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(PRESS RELEASE) – According to the latest results of the Henley Passport Index, Saint Lucia has climbed from 142 in Q3 to 146 , ranking 3rd in the Eastern Caribbean region and 31st worldwide.
On the whole, Eastern Caribbean countries far outperform their peers in the greater Caribbean region: Jamaica, for example, is ranked 61st, Dominican Republic is ranked 75th, Cuba is ranked 76th, and Haiti is ranked 89th. The main differentiator is access to the Schengen Area, which all the Eastern Caribbean states enjoy.
A St. Lucian passport provides visa-free travel to 146 destinations, including the EU Schengen area, the UK, Hong Kong, Singapore and many others. The island nation attracts foreign business and investment, especially in its international banking and tourism industries.
Commenting on the recent findings, Mark Maragh, Director of Henley & Partners Saint Lucia, says:
“This accomplishment is testament that the efforts by Henley & Partners together with Saint Lucia’s CIP Unit are effective . The recent scores places Saint Lucia in a highly sort after position, which means more opportunities for economic growth for the people of Saint Lucia.”
He added: “We must continue to build further international ties in order for the Saint Lucian Passport to continue to improve its score, and compete at the global level.”
St. Kitts holds the strongest passport in the Eastern Caribbean region, and the 26th strongest passport in the world, with 151 destinations accessible visa-free or with a visa on arrival. Close behind St. Kitts and Nevis is Antigua and Barbuda, in 27th place globally, with a visa-free/visa-on-arrival score of 149 — up one point from Q3.
Grenada’s score has risen from 141 to 144, and the Grenadian passport is currently the 33rd strongest in the world. At the bottom of the Eastern Caribbean regional ranking is Dominica, which sits in 37th place globally.
Haiti and CARICOM travel update
In June this year, Barbados abolished visa requirements for Haitians, who are the only CARICOM nationals who do not enjoy freedom of travel to other member countries. At the 39th CARICOM Heads of Government Summit in July, a number of government leaders made similar pledges to that of Barbados, although no unilateral agreement regarding Haitian travel access was reached, and to date only Barbados has lifted restrictions.
Renato Whitaker, Analyst at S-RM Intelligence and Risk Consulting, says that, although the move towards more equitable travel access for Haitians is welcome, there are still a number of obstacles that need to be overcome: “The prevalence of organized crime likely contributes to Haiti’s regional isolation in terms of freedom of movement. Furthermore, heightened criminality in Haiti has also led to large migrant outflows to countries throughout the western hemisphere, including the US, the Bahamas, and others in the Caribbean region. Existing travel restrictions targeting Haiti are therefore also likely linked to initiatives aimed at ebbing the flow of outward migration.”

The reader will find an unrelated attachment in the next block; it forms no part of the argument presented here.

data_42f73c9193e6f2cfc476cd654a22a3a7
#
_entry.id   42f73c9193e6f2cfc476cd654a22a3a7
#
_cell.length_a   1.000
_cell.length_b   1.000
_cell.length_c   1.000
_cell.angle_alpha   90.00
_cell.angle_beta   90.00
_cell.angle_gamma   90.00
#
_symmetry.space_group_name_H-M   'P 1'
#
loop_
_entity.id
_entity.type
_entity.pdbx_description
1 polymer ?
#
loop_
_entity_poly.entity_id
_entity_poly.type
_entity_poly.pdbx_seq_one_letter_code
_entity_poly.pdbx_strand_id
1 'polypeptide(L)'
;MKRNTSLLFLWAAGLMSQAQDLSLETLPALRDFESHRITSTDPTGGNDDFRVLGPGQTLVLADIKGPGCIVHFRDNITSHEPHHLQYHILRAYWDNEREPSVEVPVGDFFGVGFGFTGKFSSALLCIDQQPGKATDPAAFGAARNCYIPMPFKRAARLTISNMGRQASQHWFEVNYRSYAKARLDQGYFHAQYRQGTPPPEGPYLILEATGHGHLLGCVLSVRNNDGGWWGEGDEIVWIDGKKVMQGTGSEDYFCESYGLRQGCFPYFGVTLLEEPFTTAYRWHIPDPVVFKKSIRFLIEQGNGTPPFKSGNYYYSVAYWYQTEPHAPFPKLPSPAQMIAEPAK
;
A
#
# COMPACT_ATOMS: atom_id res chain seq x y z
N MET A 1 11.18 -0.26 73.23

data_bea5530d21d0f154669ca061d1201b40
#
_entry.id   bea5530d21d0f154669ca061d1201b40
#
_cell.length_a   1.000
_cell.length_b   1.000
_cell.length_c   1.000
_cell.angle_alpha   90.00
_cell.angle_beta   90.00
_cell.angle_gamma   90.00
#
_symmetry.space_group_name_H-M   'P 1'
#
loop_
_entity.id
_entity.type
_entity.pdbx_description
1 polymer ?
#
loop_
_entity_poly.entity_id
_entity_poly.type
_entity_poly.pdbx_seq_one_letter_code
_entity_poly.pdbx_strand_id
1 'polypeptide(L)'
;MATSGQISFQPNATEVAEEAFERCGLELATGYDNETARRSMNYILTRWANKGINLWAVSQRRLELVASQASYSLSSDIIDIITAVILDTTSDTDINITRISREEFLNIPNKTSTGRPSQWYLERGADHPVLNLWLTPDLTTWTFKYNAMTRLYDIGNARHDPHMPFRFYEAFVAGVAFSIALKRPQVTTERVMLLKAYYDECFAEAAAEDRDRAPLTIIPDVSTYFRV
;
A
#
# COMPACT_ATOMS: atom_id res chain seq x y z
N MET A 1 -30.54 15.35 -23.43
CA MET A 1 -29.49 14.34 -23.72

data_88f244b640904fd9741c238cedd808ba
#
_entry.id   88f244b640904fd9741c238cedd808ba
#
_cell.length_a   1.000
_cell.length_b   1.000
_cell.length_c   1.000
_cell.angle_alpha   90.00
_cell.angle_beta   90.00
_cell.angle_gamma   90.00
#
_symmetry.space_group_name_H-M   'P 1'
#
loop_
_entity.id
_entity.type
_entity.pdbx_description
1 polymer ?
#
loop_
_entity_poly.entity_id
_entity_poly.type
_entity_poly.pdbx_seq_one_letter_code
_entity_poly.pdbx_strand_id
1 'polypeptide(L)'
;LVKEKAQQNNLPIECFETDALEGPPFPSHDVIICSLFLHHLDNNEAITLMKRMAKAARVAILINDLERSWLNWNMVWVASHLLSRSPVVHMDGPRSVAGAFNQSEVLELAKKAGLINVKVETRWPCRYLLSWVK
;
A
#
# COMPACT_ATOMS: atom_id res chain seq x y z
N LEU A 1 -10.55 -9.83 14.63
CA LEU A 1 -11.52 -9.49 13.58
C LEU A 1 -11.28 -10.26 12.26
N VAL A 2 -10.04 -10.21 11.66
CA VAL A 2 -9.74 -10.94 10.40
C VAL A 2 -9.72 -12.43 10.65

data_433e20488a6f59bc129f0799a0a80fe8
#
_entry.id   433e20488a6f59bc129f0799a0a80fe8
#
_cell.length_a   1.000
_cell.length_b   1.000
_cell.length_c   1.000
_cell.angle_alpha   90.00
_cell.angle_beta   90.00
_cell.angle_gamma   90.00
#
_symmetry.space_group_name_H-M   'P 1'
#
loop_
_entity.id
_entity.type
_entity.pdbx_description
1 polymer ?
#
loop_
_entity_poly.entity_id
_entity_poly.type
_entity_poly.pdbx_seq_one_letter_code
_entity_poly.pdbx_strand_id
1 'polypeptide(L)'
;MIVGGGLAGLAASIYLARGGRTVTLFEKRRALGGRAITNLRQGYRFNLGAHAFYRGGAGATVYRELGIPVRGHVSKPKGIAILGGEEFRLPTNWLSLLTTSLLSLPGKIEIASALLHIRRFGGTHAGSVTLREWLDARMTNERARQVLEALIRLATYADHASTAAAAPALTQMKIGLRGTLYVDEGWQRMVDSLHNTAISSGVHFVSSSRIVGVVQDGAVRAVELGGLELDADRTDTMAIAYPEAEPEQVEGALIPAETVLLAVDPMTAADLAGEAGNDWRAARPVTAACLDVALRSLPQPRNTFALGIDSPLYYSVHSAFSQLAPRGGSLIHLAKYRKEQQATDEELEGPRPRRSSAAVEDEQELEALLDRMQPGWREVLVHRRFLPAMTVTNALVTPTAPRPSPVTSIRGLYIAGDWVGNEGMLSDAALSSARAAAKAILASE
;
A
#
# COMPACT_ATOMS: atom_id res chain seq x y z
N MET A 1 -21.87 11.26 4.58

The US and the UK, both with 186 destinations, have also slid down one spot on the Henley Passport Index — from 4th to 5th place — with neither country having gained access to any new jurisdictions since the start of 2018. With stagnant outbound visa activity compared to Asian high-performers such as Japan, Singapore, and South Korea, it seems increasingly unlikely that the US and the UK will regain the number 1 spot they jointly held in 2015.
Russia received a boost in September when Taiwan announced a visa-waiver for Russian nationals (valid until July 2019), but the country has nonetheless fallen from 46th to 47th place compared to Q3, because of movements higher up in the ranking. The same is true of China: Chinese nationals obtained access to two new jurisdictions (St. Lucia and Myanmar), but the Chinese passport fell two places this quarter, to 71st overall. This is still an impressive 14-place improvement over the position that China held at the start of 2017.
For the first time since the Henley Passport Index was launched, the UAE has caught up to Israel and is now tied with that country in 21st place globally and in 1st place in the Middle East. Both the UAE and Israel have visa-free/visa-on-arrival access to 161 destinations. While Israel has wavered between 18th and 25th place since 2006, the UAE has made a stunning ascent from 62nd place in 2006 to 21st place currently.
Citizenship-by-investment countries make strong gains
Countries with citizenship-by-investment (CBI) programs in place all fall within the top 50 of the Henley Passport Index and are continually rising up the ranking. Newcomer Moldova, for example, which launched its CBI program in the second half of this year, has climbed 20 places since 2008. Every CBI program country has improved its visa-free/visa-on-arrival score since the start of the year.
“CBI programs offer access to some of the world’s strongest and most promising passports, including here in the Caribbean” says Isaac of Henley & Partners. “The merit of these passports is a reflection of the underlying stability and attractiveness of the countries themselves.
The travel freedom that comes with a second passport is significant for individuals, while the economic and societal value that CBI programs generate for host countries can be transformative. In St. Kitts and Nevis especially, revenues from the CBI program have been the bedrock of the country’s economic growth over the past decade or so.”